The President's Cancer Panel is urging federal and state health authorities to do a better job protecting children from preventable cancers by improving access to the HPV vaccine--and if the group's suggestions are taken seriously, it could mean a big bump in sales of the two HPV vaccines on the market, GlaxoSmithKline's ($GSK) Cervarix and Merck's ($MRK) Gardasil. Only about a third of teenage girls have been vaccinated and less than 7% of boys received the vaccine in 2012, according to the President's Cancer Panel report. (Gardasil was approved for use in males in 2009.)
"We are confident that if HPV vaccination for girls and boys is made a public health priority, hundreds of thousands will be protected from these HPV-associated diseases and cancers over their lifetimes," said Barbara K. Rimer, chair of the President's Cancer Panel, in a press release. Specifically, the Centers for Disease Control estimates that increasing HPV vaccination rates to 80% would prevent 53,000 future diagnoses of cervical cancer, the report says.
The President's Cancer Panel has laid out several recommendations for making the HPV vaccines more popular, including marketing them more effectively to physicians, allowing more pharmacists to administer the vaccine, and launching communications campaigns aimed at increasing acceptance among parents.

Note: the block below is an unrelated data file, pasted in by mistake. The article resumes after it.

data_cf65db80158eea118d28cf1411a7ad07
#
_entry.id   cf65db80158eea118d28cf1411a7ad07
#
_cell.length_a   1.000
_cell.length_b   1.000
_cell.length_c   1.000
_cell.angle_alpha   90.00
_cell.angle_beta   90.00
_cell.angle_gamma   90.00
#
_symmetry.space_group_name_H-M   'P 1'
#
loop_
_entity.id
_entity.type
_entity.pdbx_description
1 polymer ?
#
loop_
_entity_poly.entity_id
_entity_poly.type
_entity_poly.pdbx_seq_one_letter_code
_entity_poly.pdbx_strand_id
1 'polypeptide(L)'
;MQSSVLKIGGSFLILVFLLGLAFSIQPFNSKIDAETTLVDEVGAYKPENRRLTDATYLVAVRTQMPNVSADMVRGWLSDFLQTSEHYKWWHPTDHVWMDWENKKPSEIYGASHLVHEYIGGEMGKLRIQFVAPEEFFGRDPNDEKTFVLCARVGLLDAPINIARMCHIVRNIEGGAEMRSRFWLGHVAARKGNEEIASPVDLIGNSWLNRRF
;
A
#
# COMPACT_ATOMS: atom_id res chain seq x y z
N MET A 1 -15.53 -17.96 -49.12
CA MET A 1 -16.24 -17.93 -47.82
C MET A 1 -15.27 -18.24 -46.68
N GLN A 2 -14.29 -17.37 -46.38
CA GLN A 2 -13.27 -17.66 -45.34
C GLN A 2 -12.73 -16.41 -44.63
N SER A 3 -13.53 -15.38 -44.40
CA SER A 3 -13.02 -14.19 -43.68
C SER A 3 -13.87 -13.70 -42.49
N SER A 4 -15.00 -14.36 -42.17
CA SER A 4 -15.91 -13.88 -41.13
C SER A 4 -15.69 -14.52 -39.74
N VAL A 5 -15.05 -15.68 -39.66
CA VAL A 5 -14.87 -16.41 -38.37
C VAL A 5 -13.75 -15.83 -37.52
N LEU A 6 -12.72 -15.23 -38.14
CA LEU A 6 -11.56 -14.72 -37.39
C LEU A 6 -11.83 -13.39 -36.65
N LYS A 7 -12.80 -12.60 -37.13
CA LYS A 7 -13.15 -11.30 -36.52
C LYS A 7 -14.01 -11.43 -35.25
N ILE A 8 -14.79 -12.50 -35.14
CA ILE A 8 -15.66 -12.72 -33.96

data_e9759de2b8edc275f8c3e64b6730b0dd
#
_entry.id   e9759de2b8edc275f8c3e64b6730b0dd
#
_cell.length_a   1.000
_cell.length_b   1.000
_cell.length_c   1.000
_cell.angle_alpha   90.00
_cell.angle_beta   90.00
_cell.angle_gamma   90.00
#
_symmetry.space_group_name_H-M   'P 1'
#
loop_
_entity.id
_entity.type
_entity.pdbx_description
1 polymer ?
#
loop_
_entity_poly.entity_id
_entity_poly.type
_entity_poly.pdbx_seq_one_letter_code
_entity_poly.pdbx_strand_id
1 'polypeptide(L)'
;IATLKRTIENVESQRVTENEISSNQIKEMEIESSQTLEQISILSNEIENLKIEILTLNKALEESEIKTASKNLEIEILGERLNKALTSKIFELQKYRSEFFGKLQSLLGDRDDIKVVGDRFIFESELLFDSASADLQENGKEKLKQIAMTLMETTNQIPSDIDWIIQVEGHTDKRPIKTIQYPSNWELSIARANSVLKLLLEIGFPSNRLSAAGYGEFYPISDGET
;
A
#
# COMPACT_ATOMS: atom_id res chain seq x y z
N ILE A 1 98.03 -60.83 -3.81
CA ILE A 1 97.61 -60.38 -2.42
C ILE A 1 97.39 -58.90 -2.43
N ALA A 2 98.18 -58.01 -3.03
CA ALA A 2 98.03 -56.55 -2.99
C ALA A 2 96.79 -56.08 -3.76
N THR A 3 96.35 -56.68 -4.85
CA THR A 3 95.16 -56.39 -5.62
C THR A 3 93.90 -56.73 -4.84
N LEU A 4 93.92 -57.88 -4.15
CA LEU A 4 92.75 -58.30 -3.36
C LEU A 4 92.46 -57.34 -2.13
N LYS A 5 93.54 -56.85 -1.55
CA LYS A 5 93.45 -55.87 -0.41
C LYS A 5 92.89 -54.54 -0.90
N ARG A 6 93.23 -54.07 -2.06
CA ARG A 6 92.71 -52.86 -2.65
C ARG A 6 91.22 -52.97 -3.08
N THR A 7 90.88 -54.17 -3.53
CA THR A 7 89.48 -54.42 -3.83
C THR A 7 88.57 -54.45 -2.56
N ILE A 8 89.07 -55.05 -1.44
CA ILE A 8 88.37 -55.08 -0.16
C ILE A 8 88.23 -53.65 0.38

That last one could be challenging. In addition to broad concerns about vaccines being unsafe, there's a widespread perception among parents that vaccinating children against HPV encourages promiscuity, even though a growing body of evidence suggests that's not the case. For example, in a recent edition of the journal Pediatrics, researchers funded by the National Institutes of Health reported that most young women who receive the HPV vaccine understand they must practice safe sex, and most do not become more promiscuous after vaccination.
The panel recommends using social media, print and electronic communications strategies to change parents' attitudes about HPV vaccination. "The conversation needs to be framed around cancer prevention, not about sex," Rimer told USA Today.
The recommendations could mean a reversal of fortune for Gardasil and Cervarix, both of which have seen a slowdown in sales growth in the wake of concerns over safety and sex. Sales of Gardasil grew 12% year-over-year to $1.8 billion in 2013, falling far short of the 35% sales growth the product achieved in 2012. Sales of Cervarix fell 37% last year to 172 million British pounds ($282 million).